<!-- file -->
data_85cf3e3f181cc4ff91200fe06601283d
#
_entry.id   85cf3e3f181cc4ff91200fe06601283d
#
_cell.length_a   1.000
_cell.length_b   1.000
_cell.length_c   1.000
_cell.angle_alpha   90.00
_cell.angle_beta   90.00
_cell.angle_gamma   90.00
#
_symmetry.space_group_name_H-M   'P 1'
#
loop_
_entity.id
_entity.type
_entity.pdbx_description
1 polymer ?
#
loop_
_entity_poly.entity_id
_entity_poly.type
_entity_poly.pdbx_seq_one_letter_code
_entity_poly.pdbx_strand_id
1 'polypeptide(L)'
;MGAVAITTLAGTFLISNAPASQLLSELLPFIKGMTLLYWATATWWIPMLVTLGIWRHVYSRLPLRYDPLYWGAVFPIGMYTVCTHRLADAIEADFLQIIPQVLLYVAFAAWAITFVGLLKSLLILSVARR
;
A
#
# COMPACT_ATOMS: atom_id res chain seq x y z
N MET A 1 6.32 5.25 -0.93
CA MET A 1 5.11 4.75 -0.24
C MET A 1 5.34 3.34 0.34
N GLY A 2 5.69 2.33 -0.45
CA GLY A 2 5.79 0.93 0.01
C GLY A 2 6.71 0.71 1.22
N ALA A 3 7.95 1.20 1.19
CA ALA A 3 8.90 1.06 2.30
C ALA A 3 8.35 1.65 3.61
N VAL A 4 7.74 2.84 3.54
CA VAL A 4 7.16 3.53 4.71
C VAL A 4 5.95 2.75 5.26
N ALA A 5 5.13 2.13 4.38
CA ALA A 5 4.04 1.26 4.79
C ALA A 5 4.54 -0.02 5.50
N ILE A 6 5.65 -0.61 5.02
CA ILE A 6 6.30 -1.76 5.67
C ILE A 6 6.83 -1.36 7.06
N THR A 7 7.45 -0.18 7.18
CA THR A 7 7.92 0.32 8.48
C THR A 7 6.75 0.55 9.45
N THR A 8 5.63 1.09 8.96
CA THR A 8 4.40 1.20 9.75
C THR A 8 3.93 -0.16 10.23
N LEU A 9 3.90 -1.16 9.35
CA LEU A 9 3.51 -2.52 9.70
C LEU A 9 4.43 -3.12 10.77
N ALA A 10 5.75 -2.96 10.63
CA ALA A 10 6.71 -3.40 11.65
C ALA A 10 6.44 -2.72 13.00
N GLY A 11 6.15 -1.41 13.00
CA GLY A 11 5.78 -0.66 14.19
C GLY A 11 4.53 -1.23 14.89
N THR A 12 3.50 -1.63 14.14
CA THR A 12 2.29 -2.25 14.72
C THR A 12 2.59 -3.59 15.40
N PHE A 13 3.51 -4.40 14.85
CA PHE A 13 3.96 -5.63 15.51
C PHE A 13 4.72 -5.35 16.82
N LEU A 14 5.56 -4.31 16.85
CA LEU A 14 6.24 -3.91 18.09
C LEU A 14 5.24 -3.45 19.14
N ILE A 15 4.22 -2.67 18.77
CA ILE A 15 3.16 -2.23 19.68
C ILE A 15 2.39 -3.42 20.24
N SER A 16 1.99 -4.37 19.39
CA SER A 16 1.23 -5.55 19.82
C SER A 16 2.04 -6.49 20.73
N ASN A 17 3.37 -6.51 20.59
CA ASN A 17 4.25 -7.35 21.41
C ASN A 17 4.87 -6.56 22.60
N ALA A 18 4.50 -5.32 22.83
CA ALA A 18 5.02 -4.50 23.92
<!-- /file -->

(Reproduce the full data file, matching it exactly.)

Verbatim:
data_85cf3e3f181cc4ff91200fe06601283d
#
_entry.id   85cf3e3f181cc4ff91200fe06601283d
#
_cell.length_a   1.000
_cell.length_b   1.000
_cell.length_c   1.000
_cell.angle_alpha   90.00
_cell.angle_beta   90.00
_cell.angle_gamma   90.00
#
_symmetry.space_group_name_H-M   'P 1'
#
loop_
_entity.id
_entity.type
_entity.pdbx_description
1 polymer ?
#
loop_
_entity_poly.entity_id
_entity_poly.type
_entity_poly.pdbx_seq_one_letter_code
_entity_poly.pdbx_strand_id
1 'polypeptide(L)'
;MGAVAITTLAGTFLISNAPASQLLSELLPFIKGMTLLYWATATWWIPMLVTLGIWRHVYSRLPLRYDPLYWGAVFPIGMYTVCTHRLADAIEADFLQIIPQVLLYVAFAAWAITFVGLLKSLLILSVARR
;
A
#
# COMPACT_ATOMS: atom_id res chain seq x y z
N MET A 1 6.32 5.25 -0.93
CA MET A 1 5.11 4.75 -0.24
C MET A 1 5.34 3.34 0.34
N GLY A 2 5.69 2.33 -0.45
CA GLY A 2 5.79 0.93 0.01
C GLY A 2 6.71 0.71 1.22
N ALA A 3 7.95 1.20 1.19
CA ALA A 3 8.90 1.06 2.30
C ALA A 3 8.35 1.65 3.61
N VAL A 4 7.74 2.84 3.54
CA VAL A 4 7.16 3.53 4.71
C VAL A 4 5.95 2.75 5.26
N ALA A 5 5.13 2.13 4.38
CA ALA A 5 4.04 1.26 4.79
C ALA A 5 4.54 -0.02 5.50
N ILE A 6 5.65 -0.61 5.02
CA ILE A 6 6.30 -1.76 5.67
C ILE A 6 6.83 -1.36 7.06
N THR A 7 7.45 -0.18 7.18
CA THR A 7 7.92 0.32 8.48
C THR A 7 6.75 0.55 9.45
N THR A 8 5.63 1.09 8.96
CA THR A 8 4.40 1.20 9.75
C THR A 8 3.93 -0.16 10.23
N LEU A 9 3.90 -1.16 9.35
CA LEU A 9 3.51 -2.52 9.70
C LEU A 9 4.43 -3.12 10.77
N ALA A 10 5.75 -2.96 10.63
CA ALA A 10 6.71 -3.40 11.65
C ALA A 10 6.44 -2.72 13.00
N GLY A 11 6.15 -1.41 13.00
CA GLY A 11 5.78 -0.66 14.19
C GLY A 11 4.53 -1.23 14.89
N THR A 12 3.50 -1.63 14.14
CA THR A 12 2.29 -2.25 14.72
C THR A 12 2.59 -3.59 15.40
N PHE A 13 3.51 -4.40 14.85
CA PHE A 13 3.96 -5.63 15.51
C PHE A 13 4.72 -5.35 16.82
N LEU A 14 5.56 -4.31 16.85
CA LEU A 14 6.24 -3.91 18.09
C LEU A 14 5.24 -3.45 19.14
N ILE A 15 4.22 -2.67 18.77
CA ILE A 15 3.16 -2.23 19.68
C ILE A 15 2.39 -3.42 20.24
N SER A 16 1.99 -4.37 19.39
CA SER A 16 1.23 -5.55 19.82
C SER A 16 2.04 -6.49 20.73
N ASN A 17 3.37 -6.51 20.59
CA ASN A 17 4.25 -7.35 21.41
C ASN A 17 4.87 -6.56 22.60
N ALA A 18 4.50 -5.32 22.83
CA ALA A 18 5.02 -4.50 23.92